Throughout history we’ve blushed and called it la petite mort, the sting of pleasure, the balsamic injection, the flood of bliss—the list continues. But let’s cut to the chase: I’m talking about ejaculation. It’s almost seems as if some deep-seated Puritanical modesty compels us to semantically sidestep addressing this perfectly natural function. Perhaps we’re just a bit bashful that it feels really, really good. It’s not polite to discuss such scrumptious pleasures publicly. Humans are hardly the only species that enjoy a good climax. Pigs, bonobos, gorillas, chimpanzees and perhaps a few species of dolphins have all shown they pursue recreational flings for the fun of it. Sure, these are all highly intelligent, emotional, social creatures. But, as it turns out, even the tiny-brained fruit fly enjoys “taking a load off.” Shir Zer-Krispil and colleagues from Bar-Ilan University in Israel genetically engineered fruit flies in a way that made it possible for them to control neural activity with light. In this case, they engineered flies with neurons that would express the neuropeptide corazonin when exposed to red light. Studies have shown that corazonin neurons in the fly abdomen trigger the release of sperm when activated.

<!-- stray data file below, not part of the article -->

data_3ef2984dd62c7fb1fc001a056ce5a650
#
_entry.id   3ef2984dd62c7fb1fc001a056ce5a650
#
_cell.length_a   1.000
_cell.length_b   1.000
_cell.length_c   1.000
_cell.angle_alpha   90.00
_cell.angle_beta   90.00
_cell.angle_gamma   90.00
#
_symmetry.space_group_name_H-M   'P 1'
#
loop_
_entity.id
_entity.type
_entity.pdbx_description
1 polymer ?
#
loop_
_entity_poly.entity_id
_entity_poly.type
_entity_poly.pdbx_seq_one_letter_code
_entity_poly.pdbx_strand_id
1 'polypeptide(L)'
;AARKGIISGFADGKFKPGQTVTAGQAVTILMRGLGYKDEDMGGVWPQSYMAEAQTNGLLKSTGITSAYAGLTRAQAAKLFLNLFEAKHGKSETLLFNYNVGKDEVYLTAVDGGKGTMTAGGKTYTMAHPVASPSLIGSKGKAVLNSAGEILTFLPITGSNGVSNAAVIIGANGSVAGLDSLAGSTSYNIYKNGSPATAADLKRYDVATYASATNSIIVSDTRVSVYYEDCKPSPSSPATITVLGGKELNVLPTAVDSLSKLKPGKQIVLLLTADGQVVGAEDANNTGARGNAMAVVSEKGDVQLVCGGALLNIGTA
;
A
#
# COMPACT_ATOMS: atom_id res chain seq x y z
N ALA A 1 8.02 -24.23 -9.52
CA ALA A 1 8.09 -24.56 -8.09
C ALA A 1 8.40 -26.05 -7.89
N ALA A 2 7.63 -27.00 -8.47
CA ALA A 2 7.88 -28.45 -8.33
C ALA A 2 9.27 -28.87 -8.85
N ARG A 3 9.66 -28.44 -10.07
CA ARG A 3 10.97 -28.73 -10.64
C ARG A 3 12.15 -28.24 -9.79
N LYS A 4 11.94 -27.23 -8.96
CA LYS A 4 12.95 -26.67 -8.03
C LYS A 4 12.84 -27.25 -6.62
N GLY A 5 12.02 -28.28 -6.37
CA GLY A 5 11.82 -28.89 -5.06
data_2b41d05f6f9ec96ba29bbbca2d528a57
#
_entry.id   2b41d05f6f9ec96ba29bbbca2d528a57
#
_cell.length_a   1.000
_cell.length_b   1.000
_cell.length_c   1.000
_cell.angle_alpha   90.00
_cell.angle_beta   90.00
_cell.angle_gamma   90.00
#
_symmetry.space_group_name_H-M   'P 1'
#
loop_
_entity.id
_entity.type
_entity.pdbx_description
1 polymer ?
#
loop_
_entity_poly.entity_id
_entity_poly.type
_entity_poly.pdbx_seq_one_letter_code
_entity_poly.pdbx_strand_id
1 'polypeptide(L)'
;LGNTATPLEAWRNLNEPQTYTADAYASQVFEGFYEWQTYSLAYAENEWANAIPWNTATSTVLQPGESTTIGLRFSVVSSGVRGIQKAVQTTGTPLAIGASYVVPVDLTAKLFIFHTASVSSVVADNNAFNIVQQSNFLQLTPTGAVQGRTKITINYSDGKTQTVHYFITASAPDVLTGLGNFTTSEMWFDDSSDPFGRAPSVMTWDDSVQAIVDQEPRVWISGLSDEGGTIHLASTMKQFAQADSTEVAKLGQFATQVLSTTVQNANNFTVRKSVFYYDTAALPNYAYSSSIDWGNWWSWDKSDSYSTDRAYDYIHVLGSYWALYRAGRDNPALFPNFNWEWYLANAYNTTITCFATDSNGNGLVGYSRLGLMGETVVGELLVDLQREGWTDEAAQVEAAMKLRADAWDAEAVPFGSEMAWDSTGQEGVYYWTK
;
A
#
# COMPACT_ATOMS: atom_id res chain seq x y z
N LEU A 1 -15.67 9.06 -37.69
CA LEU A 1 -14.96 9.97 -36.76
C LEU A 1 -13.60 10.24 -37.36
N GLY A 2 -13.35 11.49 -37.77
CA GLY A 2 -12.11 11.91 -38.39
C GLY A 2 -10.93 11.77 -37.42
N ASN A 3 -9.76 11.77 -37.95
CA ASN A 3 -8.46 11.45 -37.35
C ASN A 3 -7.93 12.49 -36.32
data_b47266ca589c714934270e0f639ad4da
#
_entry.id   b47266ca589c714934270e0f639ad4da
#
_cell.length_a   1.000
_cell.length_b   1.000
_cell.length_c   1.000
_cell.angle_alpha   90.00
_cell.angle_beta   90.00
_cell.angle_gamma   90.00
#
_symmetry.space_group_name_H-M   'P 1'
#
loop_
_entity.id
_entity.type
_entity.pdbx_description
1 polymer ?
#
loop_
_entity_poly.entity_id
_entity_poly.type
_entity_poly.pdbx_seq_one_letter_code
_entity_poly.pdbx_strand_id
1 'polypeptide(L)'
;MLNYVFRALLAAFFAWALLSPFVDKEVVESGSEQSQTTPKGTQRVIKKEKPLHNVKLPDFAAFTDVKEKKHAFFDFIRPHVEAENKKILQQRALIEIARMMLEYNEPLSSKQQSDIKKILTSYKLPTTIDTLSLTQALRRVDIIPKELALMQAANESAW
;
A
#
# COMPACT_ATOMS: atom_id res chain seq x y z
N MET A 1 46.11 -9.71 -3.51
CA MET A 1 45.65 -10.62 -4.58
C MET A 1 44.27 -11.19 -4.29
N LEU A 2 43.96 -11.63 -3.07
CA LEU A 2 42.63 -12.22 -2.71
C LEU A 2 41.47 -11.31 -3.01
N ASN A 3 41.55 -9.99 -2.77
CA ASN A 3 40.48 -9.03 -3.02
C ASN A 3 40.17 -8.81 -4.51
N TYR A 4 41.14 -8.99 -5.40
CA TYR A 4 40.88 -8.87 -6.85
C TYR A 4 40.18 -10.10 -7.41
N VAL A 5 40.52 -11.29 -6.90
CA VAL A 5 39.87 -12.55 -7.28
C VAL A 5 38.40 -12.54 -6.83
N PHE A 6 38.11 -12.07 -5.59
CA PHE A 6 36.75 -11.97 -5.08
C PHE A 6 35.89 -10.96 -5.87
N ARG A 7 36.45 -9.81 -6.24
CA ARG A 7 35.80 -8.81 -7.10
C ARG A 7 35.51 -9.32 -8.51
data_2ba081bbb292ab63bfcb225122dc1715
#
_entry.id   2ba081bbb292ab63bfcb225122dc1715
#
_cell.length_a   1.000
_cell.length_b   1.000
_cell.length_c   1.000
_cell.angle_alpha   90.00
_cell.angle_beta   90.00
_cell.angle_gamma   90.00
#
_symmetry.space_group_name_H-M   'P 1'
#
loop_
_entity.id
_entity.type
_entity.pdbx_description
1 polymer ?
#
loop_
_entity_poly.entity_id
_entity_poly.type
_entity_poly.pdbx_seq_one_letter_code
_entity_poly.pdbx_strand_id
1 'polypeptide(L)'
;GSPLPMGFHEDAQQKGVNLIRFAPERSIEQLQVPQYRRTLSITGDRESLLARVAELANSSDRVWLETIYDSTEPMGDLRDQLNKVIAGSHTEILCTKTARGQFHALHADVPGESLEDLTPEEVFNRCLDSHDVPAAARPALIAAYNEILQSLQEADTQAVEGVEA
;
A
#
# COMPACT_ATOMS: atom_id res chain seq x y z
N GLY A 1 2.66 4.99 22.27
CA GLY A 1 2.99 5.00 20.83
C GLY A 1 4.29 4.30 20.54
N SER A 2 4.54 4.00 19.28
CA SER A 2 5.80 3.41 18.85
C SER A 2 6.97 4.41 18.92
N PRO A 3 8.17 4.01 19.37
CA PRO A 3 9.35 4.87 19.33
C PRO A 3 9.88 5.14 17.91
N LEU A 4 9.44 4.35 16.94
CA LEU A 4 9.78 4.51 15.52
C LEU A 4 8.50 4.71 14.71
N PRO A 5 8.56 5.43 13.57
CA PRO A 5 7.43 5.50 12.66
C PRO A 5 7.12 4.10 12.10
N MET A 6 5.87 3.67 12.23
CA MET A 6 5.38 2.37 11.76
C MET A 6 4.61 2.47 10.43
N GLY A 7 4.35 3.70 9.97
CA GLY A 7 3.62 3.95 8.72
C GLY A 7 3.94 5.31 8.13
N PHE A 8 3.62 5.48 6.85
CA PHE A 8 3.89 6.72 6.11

With their finger on the trigger, researcher could set up simple experiments to see if fruit flies enjoyed ejaculating, even in the absence of a female. "We wanted to know which part of the mating process entails the rewarding value for flies," Galit Shohat-Ophir said in a news release. "The actions that males perform during courtship? A female's pheromones? The last step of mating which is sperm and seminal fluid release?" In one experiment, researchers split an enclosure into two zones, one with normal light and another bathed in ejaculation activating red light. If flies spent more time in the red light zone, it could be inferred that it was a more pleasurable experience. The flies, of course, hung around in the red light zone far more than the control. Then, they performed an olfactory test that combined the red light stimulation with a specific odor. The flies showed a preference for the odor, even when the red light wasn’t turned on. In other words, the odor reminded them of the ejaculation experience, which is another sign they find it quite rewarding. Researchers published their findings Thursday in Current Biology. Intuitively their findings make a lot of sense. Behaviors that benefit our survival—eating, drinking, expelling waste—feel good. But things that feel good can be awfully addicting, and that’s the next step for this research team. Because scientists can control ejaculation activation, and that fruit flies like it, they can design basic experiments to study the underlying mechanisms of addiction. Fruit flies probably won't mind being subjects in future research along these lines.